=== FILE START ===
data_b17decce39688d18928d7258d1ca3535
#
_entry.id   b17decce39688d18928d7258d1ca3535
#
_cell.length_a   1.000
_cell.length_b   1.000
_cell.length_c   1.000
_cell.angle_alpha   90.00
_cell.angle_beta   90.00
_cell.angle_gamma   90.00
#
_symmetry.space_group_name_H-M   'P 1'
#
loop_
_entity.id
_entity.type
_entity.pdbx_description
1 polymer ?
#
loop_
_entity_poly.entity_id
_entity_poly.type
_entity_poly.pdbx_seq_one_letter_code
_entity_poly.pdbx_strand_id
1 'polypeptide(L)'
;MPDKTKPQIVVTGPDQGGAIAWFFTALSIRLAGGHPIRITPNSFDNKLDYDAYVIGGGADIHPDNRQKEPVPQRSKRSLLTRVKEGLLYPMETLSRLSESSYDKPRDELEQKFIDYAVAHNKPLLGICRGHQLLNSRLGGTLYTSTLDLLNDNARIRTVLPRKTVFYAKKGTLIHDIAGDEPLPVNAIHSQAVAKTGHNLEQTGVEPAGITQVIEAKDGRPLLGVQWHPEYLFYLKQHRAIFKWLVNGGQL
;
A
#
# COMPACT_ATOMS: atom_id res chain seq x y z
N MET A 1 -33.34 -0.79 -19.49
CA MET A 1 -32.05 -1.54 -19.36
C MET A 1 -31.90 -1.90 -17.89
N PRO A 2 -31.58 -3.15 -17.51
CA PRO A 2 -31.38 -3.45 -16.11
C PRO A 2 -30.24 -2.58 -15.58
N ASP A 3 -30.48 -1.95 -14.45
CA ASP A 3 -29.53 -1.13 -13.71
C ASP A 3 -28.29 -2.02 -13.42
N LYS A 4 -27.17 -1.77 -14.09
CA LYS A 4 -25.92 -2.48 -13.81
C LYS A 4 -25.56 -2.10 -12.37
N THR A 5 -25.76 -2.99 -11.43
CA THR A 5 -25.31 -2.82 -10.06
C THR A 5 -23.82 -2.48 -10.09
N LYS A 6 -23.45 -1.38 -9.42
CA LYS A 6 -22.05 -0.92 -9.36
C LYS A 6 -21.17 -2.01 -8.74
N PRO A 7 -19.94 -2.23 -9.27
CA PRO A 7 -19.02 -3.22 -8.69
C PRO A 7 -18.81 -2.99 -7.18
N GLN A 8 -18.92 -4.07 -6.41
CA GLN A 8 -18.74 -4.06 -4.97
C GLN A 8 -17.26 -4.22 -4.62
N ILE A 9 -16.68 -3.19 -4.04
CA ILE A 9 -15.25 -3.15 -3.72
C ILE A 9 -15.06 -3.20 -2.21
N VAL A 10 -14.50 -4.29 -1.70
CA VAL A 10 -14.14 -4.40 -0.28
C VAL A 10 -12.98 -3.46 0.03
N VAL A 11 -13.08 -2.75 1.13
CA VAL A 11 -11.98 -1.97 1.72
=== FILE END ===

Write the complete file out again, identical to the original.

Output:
data_b17decce39688d18928d7258d1ca3535
#
_entry.id   b17decce39688d18928d7258d1ca3535
#
_cell.length_a   1.000
_cell.length_b   1.000
_cell.length_c   1.000
_cell.angle_alpha   90.00
_cell.angle_beta   90.00
_cell.angle_gamma   90.00
#
_symmetry.space_group_name_H-M   'P 1'
#
loop_
_entity.id
_entity.type
_entity.pdbx_description
1 polymer ?
#
loop_
_entity_poly.entity_id
_entity_poly.type
_entity_poly.pdbx_seq_one_letter_code
_entity_poly.pdbx_strand_id
1 'polypeptide(L)'
;MPDKTKPQIVVTGPDQGGAIAWFFTALSIRLAGGHPIRITPNSFDNKLDYDAYVIGGGADIHPDNRQKEPVPQRSKRSLLTRVKEGLLYPMETLSRLSESSYDKPRDELEQKFIDYAVAHNKPLLGICRGHQLLNSRLGGTLYTSTLDLLNDNARIRTVLPRKTVFYAKKGTLIHDIAGDEPLPVNAIHSQAVAKTGHNLEQTGVEPAGITQVIEAKDGRPLLGVQWHPEYLFYLKQHRAIFKWLVNGGQL
;
A
#
# COMPACT_ATOMS: atom_id res chain seq x y z
N MET A 1 -33.34 -0.79 -19.49
CA MET A 1 -32.05 -1.54 -19.36
C MET A 1 -31.90 -1.90 -17.89
N PRO A 2 -31.58 -3.15 -17.51
CA PRO A 2 -31.38 -3.45 -16.11
C PRO A 2 -30.24 -2.58 -15.58
N ASP A 3 -30.48 -1.95 -14.45
CA ASP A 3 -29.53 -1.13 -13.71
C ASP A 3 -28.29 -2.02 -13.42
N LYS A 4 -27.17 -1.77 -14.09
CA LYS A 4 -25.92 -2.48 -13.81
C LYS A 4 -25.56 -2.10 -12.37
N THR A 5 -25.76 -2.99 -11.43
CA THR A 5 -25.31 -2.82 -10.06
C THR A 5 -23.82 -2.48 -10.09
N LYS A 6 -23.45 -1.38 -9.42
CA LYS A 6 -22.05 -0.92 -9.36
C LYS A 6 -21.17 -2.01 -8.74
N PRO A 7 -19.94 -2.23 -9.27
CA PRO A 7 -19.02 -3.22 -8.69
C PRO A 7 -18.81 -2.99 -7.18
N GLN A 8 -18.92 -4.07 -6.41
CA GLN A 8 -18.74 -4.06 -4.97
C GLN A 8 -17.26 -4.22 -4.62
N ILE A 9 -16.68 -3.19 -4.04
CA ILE A 9 -15.25 -3.15 -3.72
C ILE A 9 -15.06 -3.20 -2.21
N VAL A 10 -14.50 -4.29 -1.70
CA VAL A 10 -14.14 -4.40 -0.28
C VAL A 10 -12.98 -3.46 0.03
N VAL A 11 -13.08 -2.75 1.13
CA VAL A 11 -11.98 -1.97 1.72